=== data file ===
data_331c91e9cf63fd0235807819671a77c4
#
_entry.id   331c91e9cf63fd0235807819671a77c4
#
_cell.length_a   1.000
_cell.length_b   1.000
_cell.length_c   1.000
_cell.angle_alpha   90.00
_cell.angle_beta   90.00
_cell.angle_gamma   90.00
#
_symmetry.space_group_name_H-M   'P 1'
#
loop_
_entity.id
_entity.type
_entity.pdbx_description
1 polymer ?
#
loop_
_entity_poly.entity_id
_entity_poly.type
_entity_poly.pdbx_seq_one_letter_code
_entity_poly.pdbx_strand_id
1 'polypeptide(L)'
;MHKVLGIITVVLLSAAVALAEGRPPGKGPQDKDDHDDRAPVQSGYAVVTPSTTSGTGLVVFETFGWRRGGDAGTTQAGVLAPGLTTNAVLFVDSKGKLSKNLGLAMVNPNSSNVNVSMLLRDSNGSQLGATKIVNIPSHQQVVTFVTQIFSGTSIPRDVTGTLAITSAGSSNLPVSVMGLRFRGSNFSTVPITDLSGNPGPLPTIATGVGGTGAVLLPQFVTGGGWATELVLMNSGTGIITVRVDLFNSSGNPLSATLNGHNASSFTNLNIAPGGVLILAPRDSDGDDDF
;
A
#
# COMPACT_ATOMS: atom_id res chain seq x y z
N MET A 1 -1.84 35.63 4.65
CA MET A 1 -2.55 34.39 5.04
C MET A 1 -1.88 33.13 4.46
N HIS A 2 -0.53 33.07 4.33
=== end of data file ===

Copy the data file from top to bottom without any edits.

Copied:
data_331c91e9cf63fd0235807819671a77c4
#
_entry.id   331c91e9cf63fd0235807819671a77c4
#
_cell.length_a   1.000
_cell.length_b   1.000
_cell.length_c   1.000
_cell.angle_alpha   90.00
_cell.angle_beta   90.00
_cell.angle_gamma   90.00
#
_symmetry.space_group_name_H-M   'P 1'
#
loop_
_entity.id
_entity.type
_entity.pdbx_description
1 polymer ?
#
loop_
_entity_poly.entity_id
_entity_poly.type
_entity_poly.pdbx_seq_one_letter_code
_entity_poly.pdbx_strand_id
1 'polypeptide(L)'
;MHKVLGIITVVLLSAAVALAEGRPPGKGPQDKDDHDDRAPVQSGYAVVTPSTTSGTGLVVFETFGWRRGGDAGTTQAGVLAPGLTTNAVLFVDSKGKLSKNLGLAMVNPNSSNVNVSMLLRDSNGSQLGATKIVNIPSHQQVVTFVTQIFSGTSIPRDVTGTLAITSAGSSNLPVSVMGLRFRGSNFSTVPITDLSGNPGPLPTIATGVGGTGAVLLPQFVTGGGWATELVLMNSGTGIITVRVDLFNSSGNPLSATLNGHNASSFTNLNIAPGGVLILAPRDSDGDDDF
;
A
#
# COMPACT_ATOMS: atom_id res chain seq x y z
N MET A 1 -1.84 35.63 4.65
CA MET A 1 -2.55 34.39 5.04
C MET A 1 -1.88 33.13 4.46
N HIS A 2 -0.53 33.07 4.33